Kardinal Offishall – NOT 4 SALE
[font=Tahoma]Record Label: Kontive/Geffen
Release Date: September 9, 2008
For years and years, there has been a genre looked down upon, and even hated, by the general Absolute Punk community. That genre is hip hop. Sure, there are exceptions (P.O.S.), but overall this genre has suffered from the “sex, drugs, and violence” typically associated with rap and hip hop. Kardinal Offishall manages to serve up some respectable tracks on this disc, including some cuts that manage to break out of hip-hop’s stereotypical confines.
This disc’s strengths lie in the tracks where Kardinal mixes catchiness with pure, unadulterated lasting value. Unfortunately, only three tracks make this mark. The first of these is “Numba 1.” This song features a wonderful croon from Rihanna, and she is the perfect guest. She knows it is the Kardy’s song, and lets him shine, simply adding her verses to produce an outstanding track. Track number two is “Go Home With You.” Even though guest T-Pain often gets a lot of crap for doing too many overpowering guest spots, he knows his place here. All he adds to this is an Auto-Tuned line that fits perfectly, and even sounds haunting at times. The song also features an intro of “la-la-la”s and a twisted melody that faintly reminds me of Tim Burton’s remake of a certain Roald Dahl classic. The final song of the album’s top three is “Due Me A Favour.” This song’s lyrics break almost completely from the gangster archetype. They showcase vulnerability which is only enhanced by Estelle’s soft vocals. The rest of the tracks fail to meet the mark of these three tracks either because the guest vocal is way to overpowering (“Dangerous”), because the song tends to drag (“Burnt”) or just because it’s a bad song (“Bring The Fire Out,” “Going In”).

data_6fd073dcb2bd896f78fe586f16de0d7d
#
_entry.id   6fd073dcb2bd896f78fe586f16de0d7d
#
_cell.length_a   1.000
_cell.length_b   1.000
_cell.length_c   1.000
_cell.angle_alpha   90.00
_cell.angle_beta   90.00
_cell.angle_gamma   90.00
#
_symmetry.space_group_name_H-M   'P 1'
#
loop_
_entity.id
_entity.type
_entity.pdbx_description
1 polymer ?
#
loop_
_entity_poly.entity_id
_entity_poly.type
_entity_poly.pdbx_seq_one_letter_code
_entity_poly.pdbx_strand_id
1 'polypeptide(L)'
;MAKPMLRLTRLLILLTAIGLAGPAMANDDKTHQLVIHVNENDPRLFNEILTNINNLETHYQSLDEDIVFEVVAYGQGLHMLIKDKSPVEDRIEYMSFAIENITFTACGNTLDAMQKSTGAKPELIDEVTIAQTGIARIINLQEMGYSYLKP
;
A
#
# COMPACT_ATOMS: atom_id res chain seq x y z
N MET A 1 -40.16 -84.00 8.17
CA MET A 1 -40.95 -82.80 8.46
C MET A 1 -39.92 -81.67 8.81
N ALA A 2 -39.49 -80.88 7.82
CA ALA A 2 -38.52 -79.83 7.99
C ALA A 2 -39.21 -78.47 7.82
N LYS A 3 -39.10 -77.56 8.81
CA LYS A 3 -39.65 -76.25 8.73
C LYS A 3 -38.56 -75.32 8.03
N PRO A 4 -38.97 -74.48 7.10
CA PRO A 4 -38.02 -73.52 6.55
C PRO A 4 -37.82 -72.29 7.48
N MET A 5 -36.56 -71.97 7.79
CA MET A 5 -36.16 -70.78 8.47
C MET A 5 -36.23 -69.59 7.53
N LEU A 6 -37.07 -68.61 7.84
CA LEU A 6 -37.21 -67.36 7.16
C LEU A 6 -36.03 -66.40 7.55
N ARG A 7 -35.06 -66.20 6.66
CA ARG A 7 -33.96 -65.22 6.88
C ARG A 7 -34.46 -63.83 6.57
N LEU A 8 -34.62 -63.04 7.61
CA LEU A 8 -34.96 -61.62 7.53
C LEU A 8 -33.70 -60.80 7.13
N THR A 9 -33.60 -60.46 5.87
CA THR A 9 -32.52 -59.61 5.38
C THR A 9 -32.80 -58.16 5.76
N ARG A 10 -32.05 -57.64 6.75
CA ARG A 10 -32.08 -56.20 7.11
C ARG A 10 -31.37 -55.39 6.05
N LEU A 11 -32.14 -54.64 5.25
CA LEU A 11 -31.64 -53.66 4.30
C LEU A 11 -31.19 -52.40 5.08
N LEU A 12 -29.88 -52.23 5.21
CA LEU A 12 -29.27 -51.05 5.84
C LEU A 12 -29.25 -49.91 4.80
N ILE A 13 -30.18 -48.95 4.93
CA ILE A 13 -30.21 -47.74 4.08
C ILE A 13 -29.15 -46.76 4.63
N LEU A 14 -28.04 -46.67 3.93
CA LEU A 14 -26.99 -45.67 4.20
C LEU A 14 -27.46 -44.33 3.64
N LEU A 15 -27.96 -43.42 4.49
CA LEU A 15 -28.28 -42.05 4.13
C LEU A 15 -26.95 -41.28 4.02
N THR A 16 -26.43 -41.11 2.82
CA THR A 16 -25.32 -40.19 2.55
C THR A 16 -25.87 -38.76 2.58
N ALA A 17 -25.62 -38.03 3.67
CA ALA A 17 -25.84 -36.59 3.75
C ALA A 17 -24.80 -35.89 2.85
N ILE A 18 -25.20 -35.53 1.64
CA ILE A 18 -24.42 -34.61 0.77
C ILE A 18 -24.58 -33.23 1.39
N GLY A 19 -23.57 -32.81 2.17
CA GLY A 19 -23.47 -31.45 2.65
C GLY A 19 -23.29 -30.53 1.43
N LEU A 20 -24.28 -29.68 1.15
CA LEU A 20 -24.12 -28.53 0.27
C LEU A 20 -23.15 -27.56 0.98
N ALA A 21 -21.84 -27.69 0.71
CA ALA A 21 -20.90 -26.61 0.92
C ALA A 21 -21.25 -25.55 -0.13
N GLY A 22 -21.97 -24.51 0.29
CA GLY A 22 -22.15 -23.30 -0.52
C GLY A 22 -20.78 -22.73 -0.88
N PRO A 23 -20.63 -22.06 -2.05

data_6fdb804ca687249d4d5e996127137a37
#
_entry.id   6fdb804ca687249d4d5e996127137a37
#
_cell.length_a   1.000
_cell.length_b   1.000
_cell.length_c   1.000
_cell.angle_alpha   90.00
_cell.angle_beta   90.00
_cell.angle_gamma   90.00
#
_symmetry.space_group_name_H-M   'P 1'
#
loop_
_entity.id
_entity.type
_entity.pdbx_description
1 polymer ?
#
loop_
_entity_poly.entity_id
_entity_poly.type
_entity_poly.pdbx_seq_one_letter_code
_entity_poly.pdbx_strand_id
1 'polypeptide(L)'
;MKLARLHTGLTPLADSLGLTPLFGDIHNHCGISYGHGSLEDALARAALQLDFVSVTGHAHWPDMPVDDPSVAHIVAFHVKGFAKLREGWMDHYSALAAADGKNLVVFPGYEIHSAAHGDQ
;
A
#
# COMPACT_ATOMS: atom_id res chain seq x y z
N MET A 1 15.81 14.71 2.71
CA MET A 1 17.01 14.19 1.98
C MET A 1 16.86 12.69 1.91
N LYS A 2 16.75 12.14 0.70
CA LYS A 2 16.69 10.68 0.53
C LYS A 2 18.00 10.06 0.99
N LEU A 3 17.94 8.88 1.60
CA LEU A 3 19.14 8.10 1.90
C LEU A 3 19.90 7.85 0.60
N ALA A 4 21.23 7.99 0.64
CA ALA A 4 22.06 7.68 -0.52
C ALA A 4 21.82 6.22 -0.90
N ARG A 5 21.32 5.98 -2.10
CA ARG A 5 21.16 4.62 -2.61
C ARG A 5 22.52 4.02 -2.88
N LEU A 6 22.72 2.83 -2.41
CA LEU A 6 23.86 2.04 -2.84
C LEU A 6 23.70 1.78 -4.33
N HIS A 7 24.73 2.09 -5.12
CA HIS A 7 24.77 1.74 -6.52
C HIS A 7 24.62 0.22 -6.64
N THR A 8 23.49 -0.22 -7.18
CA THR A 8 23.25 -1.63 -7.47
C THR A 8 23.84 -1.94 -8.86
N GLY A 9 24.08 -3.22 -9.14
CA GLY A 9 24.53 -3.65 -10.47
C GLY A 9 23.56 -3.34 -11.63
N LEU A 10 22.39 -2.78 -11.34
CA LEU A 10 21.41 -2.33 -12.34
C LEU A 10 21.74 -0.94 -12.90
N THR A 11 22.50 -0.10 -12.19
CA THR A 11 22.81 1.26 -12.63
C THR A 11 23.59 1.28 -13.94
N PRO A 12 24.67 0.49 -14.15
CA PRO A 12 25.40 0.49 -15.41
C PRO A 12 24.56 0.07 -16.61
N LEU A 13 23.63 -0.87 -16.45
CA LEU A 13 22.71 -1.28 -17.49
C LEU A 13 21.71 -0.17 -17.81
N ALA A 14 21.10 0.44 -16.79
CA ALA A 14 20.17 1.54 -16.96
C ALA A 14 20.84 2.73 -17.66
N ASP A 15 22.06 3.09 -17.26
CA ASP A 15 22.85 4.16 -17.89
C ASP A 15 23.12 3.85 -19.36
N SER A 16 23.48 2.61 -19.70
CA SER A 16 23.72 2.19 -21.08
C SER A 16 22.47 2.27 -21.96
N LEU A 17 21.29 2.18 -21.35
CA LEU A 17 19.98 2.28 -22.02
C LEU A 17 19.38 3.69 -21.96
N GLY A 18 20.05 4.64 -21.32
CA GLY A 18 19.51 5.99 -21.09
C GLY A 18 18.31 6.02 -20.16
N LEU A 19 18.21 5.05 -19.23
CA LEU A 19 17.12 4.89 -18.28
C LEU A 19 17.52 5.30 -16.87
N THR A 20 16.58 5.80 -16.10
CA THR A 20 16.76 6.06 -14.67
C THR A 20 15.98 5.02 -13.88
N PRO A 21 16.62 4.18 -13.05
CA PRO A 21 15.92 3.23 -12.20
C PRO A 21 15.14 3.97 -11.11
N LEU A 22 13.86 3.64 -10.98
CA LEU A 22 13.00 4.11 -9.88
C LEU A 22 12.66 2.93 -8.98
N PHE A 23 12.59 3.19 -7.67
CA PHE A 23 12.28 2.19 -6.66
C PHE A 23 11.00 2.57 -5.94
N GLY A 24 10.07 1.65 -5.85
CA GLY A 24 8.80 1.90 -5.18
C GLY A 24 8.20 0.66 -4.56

Overall, I enjoyed this album despite its obvious associations with a genre “the scene” has grown to despise. The album does drag on at times, and some tracks are obviously filler (such as the Kardinal’s solo tracks). The fact that guests like Akon and The Dream completely overpowered Kardinal Offishall was of major detriment to the record. Despite all this, the tracks showcased a great variety. They ranged from pure pop (“Dangerous”) to hardcore rap (“Lighter!”) to something completely different (“Due Me a Favor”). In keeping with this variety, some tracks were completely forgettable, while some could easily grow on you enough to become a guilty pleasure. And yet others made you want to shoot yourself in the face while sitting in a pile of kangaroo crap. I cannot wait until his next effort. Hopefully, we’ll see more of the Kardinal and less of high-profile guest names, and maybe we’ll see him take a step in a different direction than most of the rappers today. After all, its still not too late for him.